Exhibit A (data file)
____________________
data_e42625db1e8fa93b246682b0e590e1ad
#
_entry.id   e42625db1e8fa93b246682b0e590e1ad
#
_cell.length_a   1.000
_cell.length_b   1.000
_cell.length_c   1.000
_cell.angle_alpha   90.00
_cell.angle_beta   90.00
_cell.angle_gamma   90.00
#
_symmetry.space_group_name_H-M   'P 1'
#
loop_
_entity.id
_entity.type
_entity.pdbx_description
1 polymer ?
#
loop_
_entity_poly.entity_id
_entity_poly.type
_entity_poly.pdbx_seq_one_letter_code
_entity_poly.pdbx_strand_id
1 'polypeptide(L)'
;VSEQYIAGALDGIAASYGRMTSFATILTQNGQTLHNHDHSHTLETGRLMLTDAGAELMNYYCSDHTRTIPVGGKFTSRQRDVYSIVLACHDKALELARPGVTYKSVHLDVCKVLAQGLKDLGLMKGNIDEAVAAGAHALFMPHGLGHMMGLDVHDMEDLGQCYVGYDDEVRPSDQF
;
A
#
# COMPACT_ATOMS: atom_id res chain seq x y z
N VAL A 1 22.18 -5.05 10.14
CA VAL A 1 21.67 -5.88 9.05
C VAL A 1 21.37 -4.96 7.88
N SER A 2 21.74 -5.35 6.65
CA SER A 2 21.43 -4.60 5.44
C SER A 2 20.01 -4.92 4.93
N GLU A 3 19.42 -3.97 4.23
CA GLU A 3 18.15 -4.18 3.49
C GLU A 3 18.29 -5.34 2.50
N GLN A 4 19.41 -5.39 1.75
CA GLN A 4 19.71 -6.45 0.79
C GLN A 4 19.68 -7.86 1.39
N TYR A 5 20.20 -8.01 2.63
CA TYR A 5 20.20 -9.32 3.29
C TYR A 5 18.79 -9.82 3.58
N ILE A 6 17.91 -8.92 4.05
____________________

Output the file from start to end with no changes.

data_e42625db1e8fa93b246682b0e590e1ad
#
_entry.id   e42625db1e8fa93b246682b0e590e1ad
#
_cell.length_a   1.000
_cell.length_b   1.000
_cell.length_c   1.000
_cell.angle_alpha   90.00
_cell.angle_beta   90.00
_cell.angle_gamma   90.00
#
_symmetry.space_group_name_H-M   'P 1'
#
loop_
_entity.id
_entity.type
_entity.pdbx_description
1 polymer ?
#
loop_
_entity_poly.entity_id
_entity_poly.type
_entity_poly.pdbx_seq_one_letter_code
_entity_poly.pdbx_strand_id
1 'polypeptide(L)'
;VSEQYIAGALDGIAASYGRMTSFATILTQNGQTLHNHDHSHTLETGRLMLTDAGAELMNYYCSDHTRTIPVGGKFTSRQRDVYSIVLACHDKALELARPGVTYKSVHLDVCKVLAQGLKDLGLMKGNIDEAVAAGAHALFMPHGLGHMMGLDVHDMEDLGQCYVGYDDEVRPSDQF
;
A
#
# COMPACT_ATOMS: atom_id res chain seq x y z
N VAL A 1 22.18 -5.05 10.14
CA VAL A 1 21.67 -5.88 9.05
C VAL A 1 21.37 -4.96 7.88
N SER A 2 21.74 -5.35 6.65
CA SER A 2 21.43 -4.60 5.44
C SER A 2 20.01 -4.92 4.93
N GLU A 3 19.42 -3.97 4.23
CA GLU A 3 18.15 -4.18 3.49
C GLU A 3 18.29 -5.34 2.50
N GLN A 4 19.41 -5.39 1.75
CA GLN A 4 19.71 -6.45 0.79
C GLN A 4 19.68 -7.86 1.39
N TYR A 5 20.20 -8.01 2.63
CA TYR A 5 20.20 -9.32 3.29
C TYR A 5 18.79 -9.82 3.58
N ILE A 6 17.91 -8.92 4.05